# Introduction to Mathematical Physics/Continuous approximation/Momentum conservation

We assume here that external forces are described by ${\displaystyle f}$ and that internal strains are described by tensor ${\displaystyle \tau _{ij}}$.

${\displaystyle {\frac {d}{dt}}\int _{D}\rho u_{i}dv+\int _{\partial D}\tau _{ij}n_{j}d\sigma =\int _{D}f_{i}dv}$

This integral equation corresponds to the applying of Newton's law of motion\index{momentum} over the elementary fluid volume as shown by figure figconsp.

Momentum conservation law corresponds to the application of Newton's law of motion to an elementary fluid volume.}
figconsp

Partial differential equation associated to this integral equation is:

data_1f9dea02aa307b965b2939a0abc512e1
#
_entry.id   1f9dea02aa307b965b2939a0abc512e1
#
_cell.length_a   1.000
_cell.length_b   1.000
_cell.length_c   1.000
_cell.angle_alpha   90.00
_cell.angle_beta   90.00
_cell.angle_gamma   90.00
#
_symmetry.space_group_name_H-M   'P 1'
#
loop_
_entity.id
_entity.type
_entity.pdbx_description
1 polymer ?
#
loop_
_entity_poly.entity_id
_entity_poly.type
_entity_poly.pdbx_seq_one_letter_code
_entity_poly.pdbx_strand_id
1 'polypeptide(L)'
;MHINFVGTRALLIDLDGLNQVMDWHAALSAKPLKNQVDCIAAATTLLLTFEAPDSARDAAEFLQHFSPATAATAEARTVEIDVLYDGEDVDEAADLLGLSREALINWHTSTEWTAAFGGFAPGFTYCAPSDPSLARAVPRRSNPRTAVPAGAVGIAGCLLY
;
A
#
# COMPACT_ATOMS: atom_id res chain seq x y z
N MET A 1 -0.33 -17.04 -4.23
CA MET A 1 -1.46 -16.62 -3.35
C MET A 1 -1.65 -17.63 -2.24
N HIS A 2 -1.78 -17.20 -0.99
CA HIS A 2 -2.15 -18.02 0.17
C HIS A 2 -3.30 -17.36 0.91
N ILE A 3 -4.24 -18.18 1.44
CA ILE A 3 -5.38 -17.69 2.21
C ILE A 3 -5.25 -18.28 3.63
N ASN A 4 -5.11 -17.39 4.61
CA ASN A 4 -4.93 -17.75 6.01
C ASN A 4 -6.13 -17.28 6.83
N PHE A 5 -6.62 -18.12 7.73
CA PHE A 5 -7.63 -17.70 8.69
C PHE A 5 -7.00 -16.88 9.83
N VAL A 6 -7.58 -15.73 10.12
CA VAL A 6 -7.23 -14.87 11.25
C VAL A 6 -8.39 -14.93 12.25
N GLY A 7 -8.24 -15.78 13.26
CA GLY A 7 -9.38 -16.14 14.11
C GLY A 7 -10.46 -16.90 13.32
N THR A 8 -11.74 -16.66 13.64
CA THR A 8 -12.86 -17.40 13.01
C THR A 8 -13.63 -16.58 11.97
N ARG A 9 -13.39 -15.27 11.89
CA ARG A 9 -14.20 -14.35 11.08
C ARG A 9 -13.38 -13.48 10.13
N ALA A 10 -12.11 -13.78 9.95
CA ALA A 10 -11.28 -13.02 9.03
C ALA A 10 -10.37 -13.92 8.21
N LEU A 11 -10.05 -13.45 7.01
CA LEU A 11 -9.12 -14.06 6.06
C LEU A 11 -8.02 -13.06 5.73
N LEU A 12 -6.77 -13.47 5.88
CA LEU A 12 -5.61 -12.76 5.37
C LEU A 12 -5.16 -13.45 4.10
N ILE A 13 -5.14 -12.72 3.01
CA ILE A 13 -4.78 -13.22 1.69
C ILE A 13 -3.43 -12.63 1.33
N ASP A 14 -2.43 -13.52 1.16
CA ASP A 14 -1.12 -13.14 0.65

${\displaystyle {\frac {\partial }{\partial t}}(\rho u_{i})+(\rho u_{i}u_{j})_{,j}+\tau _{ij,j}=f_{i}}$

Using continuity equation yields to:

${\displaystyle \rho ({\frac {\partial }{\partial t}}u_{i}+u_{j}u_{i,j})+\tau _{ij,j}=f_{i}}$

Remark: Momentum conservation equation can be proved taking the first moment of Vlasov equation. Fluid momentum ${\displaystyle {\bar {p}}}$ is then related to repartition function by the following equality:

${\displaystyle {\bar {p}}=\int pdpf(r,p,t)}$

Later on, fluid momentum is simply designated by ${\displaystyle p}$.